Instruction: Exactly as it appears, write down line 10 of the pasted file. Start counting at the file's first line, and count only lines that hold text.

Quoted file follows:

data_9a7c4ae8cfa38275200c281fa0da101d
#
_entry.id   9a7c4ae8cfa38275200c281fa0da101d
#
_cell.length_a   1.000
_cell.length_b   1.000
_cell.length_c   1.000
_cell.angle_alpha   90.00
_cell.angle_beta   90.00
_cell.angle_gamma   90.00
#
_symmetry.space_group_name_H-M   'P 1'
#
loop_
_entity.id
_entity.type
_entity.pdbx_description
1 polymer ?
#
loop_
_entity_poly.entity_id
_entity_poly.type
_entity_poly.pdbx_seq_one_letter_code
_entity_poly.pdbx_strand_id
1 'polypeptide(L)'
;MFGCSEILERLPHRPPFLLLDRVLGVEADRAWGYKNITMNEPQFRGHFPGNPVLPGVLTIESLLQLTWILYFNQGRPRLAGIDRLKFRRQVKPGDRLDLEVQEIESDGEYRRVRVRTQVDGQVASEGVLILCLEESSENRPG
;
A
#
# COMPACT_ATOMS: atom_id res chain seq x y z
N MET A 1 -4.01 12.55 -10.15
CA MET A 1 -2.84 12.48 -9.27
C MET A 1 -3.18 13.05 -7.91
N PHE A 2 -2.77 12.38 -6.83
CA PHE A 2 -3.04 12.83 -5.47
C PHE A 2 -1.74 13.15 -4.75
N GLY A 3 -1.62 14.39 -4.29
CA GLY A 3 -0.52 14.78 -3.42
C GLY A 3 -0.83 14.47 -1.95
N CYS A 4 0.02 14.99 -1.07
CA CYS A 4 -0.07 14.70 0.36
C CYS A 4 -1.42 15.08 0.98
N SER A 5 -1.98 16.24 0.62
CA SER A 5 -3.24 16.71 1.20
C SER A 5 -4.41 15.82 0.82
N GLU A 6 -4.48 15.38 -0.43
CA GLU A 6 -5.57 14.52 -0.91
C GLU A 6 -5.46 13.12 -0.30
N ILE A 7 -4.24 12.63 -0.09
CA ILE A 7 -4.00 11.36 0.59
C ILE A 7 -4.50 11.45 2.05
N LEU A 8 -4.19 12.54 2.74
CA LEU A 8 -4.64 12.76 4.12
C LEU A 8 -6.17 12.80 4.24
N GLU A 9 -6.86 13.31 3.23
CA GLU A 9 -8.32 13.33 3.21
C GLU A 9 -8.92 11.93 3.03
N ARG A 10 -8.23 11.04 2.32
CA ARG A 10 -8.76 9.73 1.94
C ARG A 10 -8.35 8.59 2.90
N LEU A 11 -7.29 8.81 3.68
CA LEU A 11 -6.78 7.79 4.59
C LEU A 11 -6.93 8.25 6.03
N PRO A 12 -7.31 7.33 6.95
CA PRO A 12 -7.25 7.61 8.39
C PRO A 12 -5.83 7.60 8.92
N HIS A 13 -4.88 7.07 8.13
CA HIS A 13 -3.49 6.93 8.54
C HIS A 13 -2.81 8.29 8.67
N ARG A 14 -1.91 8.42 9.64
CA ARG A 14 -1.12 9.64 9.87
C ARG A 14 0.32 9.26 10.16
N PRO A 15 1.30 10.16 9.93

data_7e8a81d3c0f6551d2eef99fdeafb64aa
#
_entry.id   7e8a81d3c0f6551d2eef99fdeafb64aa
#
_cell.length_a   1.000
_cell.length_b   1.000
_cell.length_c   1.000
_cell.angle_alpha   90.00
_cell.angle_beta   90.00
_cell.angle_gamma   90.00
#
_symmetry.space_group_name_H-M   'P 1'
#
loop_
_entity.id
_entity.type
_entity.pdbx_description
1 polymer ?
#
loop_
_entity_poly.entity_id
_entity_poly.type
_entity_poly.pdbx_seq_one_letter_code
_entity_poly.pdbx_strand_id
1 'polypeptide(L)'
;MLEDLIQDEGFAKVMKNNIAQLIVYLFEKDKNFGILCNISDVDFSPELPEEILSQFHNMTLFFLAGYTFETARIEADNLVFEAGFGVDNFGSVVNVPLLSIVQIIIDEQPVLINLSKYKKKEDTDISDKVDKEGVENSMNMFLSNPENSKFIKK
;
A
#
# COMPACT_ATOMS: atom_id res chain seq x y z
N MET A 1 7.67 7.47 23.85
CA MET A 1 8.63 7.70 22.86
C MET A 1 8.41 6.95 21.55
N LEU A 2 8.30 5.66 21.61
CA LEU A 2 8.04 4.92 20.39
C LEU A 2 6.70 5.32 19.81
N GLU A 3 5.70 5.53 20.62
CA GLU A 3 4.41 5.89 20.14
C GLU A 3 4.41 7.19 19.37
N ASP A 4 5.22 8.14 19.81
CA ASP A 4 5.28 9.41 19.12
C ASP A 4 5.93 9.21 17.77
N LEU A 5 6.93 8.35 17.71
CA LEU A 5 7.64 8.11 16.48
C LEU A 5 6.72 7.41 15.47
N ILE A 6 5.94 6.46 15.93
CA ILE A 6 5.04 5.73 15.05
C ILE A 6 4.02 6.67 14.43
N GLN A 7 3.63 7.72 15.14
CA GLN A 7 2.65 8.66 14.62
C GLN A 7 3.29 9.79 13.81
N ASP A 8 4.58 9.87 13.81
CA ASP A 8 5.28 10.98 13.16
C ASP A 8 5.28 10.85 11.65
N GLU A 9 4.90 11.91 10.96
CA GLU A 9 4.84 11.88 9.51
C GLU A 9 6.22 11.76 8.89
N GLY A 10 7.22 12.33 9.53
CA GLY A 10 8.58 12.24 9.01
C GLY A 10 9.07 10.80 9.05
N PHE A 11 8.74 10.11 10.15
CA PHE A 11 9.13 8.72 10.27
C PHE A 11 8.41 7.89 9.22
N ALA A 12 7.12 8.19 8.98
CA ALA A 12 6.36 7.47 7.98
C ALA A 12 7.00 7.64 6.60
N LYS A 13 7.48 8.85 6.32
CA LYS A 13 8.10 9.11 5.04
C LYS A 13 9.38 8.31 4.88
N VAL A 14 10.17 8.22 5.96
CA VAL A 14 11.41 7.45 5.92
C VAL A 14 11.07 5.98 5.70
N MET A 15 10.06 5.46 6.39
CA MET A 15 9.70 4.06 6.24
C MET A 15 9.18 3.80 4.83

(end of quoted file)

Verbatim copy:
_cell.angle_gamma   90.00